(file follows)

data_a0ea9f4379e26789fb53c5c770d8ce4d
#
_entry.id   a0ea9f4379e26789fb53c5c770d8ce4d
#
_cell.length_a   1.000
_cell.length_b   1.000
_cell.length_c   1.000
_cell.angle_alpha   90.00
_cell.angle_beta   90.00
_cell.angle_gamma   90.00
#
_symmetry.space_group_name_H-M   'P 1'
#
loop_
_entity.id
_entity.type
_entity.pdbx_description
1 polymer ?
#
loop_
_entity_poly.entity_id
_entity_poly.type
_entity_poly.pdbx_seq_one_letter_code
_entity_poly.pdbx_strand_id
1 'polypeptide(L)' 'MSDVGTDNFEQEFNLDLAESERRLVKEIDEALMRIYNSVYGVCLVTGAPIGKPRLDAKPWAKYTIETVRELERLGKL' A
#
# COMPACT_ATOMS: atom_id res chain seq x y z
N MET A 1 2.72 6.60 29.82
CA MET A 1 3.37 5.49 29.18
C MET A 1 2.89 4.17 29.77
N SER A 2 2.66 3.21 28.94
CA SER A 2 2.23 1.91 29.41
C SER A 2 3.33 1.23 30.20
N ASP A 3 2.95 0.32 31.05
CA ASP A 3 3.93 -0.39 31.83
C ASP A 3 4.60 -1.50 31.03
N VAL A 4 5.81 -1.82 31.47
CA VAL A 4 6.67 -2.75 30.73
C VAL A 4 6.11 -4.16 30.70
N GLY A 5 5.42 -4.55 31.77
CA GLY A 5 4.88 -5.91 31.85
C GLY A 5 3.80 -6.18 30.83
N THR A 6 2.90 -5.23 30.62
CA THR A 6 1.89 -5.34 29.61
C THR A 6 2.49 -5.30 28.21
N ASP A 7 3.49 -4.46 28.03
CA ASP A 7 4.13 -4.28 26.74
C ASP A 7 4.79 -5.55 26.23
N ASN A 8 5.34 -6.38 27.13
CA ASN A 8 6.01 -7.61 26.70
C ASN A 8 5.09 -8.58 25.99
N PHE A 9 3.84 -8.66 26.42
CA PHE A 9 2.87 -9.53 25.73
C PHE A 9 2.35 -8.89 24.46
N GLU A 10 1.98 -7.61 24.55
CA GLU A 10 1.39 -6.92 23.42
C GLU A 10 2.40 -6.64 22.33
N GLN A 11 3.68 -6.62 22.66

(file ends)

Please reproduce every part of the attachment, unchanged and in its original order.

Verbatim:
data_a0ea9f4379e26789fb53c5c770d8ce4d
#
_entry.id   a0ea9f4379e26789fb53c5c770d8ce4d
#
_cell.length_a   1.000
_cell.length_b   1.000
_cell.length_c   1.000
_cell.angle_alpha   90.00
_cell.angle_beta   90.00
_cell.angle_gamma   90.00
#
_symmetry.space_group_name_H-M   'P 1'
#
loop_
_entity.id
_entity.type
_entity.pdbx_description
1 polymer ?
#
loop_
_entity_poly.entity_id
_entity_poly.type
_entity_poly.pdbx_seq_one_letter_code
_entity_poly.pdbx_strand_id
1 'polypeptide(L)' 'MSDVGTDNFEQEFNLDLAESERRLVKEIDEALMRIYNSVYGVCLVTGAPIGKPRLDAKPWAKYTIETVRELERLGKL' A
#
# COMPACT_ATOMS: atom_id res chain seq x y z
N MET A 1 2.72 6.60 29.82
CA MET A 1 3.37 5.49 29.18
C MET A 1 2.89 4.17 29.77
N SER A 2 2.66 3.21 28.94
CA SER A 2 2.23 1.91 29.41
C SER A 2 3.33 1.23 30.20
N ASP A 3 2.95 0.32 31.05
CA ASP A 3 3.93 -0.39 31.83
C ASP A 3 4.60 -1.50 31.03
N VAL A 4 5.81 -1.82 31.47
CA VAL A 4 6.67 -2.75 30.73
C VAL A 4 6.11 -4.16 30.70
N GLY A 5 5.42 -4.55 31.77
CA GLY A 5 4.88 -5.91 31.85
C GLY A 5 3.80 -6.18 30.83
N THR A 6 2.90 -5.23 30.62
CA THR A 6 1.89 -5.34 29.61
C THR A 6 2.49 -5.30 28.21
N ASP A 7 3.49 -4.46 28.03
CA ASP A 7 4.13 -4.28 26.74
C ASP A 7 4.79 -5.55 26.23
N ASN A 8 5.34 -6.38 27.13
CA ASN A 8 6.01 -7.61 26.70
C ASN A 8 5.09 -8.58 25.99
N PHE A 9 3.84 -8.66 26.42
CA PHE A 9 2.87 -9.53 25.73
C PHE A 9 2.35 -8.89 24.46
N GLU A 10 1.98 -7.61 24.55
CA GLU A 10 1.39 -6.92 23.42
C GLU A 10 2.40 -6.64 22.33
N GLN A 11 3.68 -6.62 22.66